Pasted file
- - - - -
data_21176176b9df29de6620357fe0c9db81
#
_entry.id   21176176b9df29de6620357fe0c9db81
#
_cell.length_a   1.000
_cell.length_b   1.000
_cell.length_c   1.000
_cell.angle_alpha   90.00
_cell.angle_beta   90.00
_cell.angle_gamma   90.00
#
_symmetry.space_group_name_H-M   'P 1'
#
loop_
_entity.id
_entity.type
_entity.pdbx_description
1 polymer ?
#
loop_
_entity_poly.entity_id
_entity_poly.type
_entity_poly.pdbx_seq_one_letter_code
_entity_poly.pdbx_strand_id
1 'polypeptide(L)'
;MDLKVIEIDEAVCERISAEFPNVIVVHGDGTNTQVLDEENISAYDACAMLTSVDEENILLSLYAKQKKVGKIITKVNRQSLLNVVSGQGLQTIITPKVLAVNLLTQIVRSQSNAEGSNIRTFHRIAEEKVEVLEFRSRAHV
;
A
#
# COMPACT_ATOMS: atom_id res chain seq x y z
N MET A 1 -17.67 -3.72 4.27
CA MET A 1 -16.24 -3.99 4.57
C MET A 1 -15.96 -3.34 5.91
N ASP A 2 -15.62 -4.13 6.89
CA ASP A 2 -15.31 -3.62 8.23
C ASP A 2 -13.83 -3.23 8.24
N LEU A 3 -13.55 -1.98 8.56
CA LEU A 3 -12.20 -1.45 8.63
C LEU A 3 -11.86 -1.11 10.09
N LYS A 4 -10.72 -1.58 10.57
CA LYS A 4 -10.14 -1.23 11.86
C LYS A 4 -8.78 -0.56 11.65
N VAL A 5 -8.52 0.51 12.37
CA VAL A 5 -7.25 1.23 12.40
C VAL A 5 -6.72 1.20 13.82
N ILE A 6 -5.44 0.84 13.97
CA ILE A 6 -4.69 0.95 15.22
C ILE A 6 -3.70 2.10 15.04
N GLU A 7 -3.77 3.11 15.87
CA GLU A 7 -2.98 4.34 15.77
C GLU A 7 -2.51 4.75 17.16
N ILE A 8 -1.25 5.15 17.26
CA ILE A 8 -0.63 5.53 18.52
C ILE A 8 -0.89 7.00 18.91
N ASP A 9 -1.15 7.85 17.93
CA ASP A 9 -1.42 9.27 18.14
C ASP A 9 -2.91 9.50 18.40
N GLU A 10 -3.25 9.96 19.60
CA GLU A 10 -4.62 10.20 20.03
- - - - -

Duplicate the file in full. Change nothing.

data_21176176b9df29de6620357fe0c9db81
#
_entry.id   21176176b9df29de6620357fe0c9db81
#
_cell.length_a   1.000
_cell.length_b   1.000
_cell.length_c   1.000
_cell.angle_alpha   90.00
_cell.angle_beta   90.00
_cell.angle_gamma   90.00
#
_symmetry.space_group_name_H-M   'P 1'
#
loop_
_entity.id
_entity.type
_entity.pdbx_description
1 polymer ?
#
loop_
_entity_poly.entity_id
_entity_poly.type
_entity_poly.pdbx_seq_one_letter_code
_entity_poly.pdbx_strand_id
1 'polypeptide(L)'
;MDLKVIEIDEAVCERISAEFPNVIVVHGDGTNTQVLDEENISAYDACAMLTSVDEENILLSLYAKQKKVGKIITKVNRQSLLNVVSGQGLQTIITPKVLAVNLLTQIVRSQSNAEGSNIRTFHRIAEEKVEVLEFRSRAHV
;
A
#
# COMPACT_ATOMS: atom_id res chain seq x y z
N MET A 1 -17.67 -3.72 4.27
CA MET A 1 -16.24 -3.99 4.57
C MET A 1 -15.96 -3.34 5.91
N ASP A 2 -15.62 -4.13 6.89
CA ASP A 2 -15.31 -3.62 8.23
C ASP A 2 -13.83 -3.23 8.24
N LEU A 3 -13.55 -1.98 8.56
CA LEU A 3 -12.20 -1.45 8.63
C LEU A 3 -11.86 -1.11 10.09
N LYS A 4 -10.72 -1.58 10.57
CA LYS A 4 -10.14 -1.23 11.86
C LYS A 4 -8.78 -0.56 11.65
N VAL A 5 -8.52 0.51 12.37
CA VAL A 5 -7.25 1.23 12.40
C VAL A 5 -6.72 1.20 13.82
N ILE A 6 -5.44 0.84 13.97
CA ILE A 6 -4.69 0.95 15.22
C ILE A 6 -3.70 2.10 15.04
N GLU A 7 -3.77 3.11 15.87
CA GLU A 7 -2.98 4.34 15.77
C GLU A 7 -2.51 4.75 17.16
N ILE A 8 -1.25 5.15 17.26
CA ILE A 8 -0.63 5.53 18.52
C ILE A 8 -0.89 7.00 18.91
N ASP A 9 -1.15 7.85 17.93
CA ASP A 9 -1.42 9.27 18.14
C ASP A 9 -2.91 9.50 18.40
N GLU A 10 -3.25 9.96 19.60
CA GLU A 10 -4.62 10.20 20.03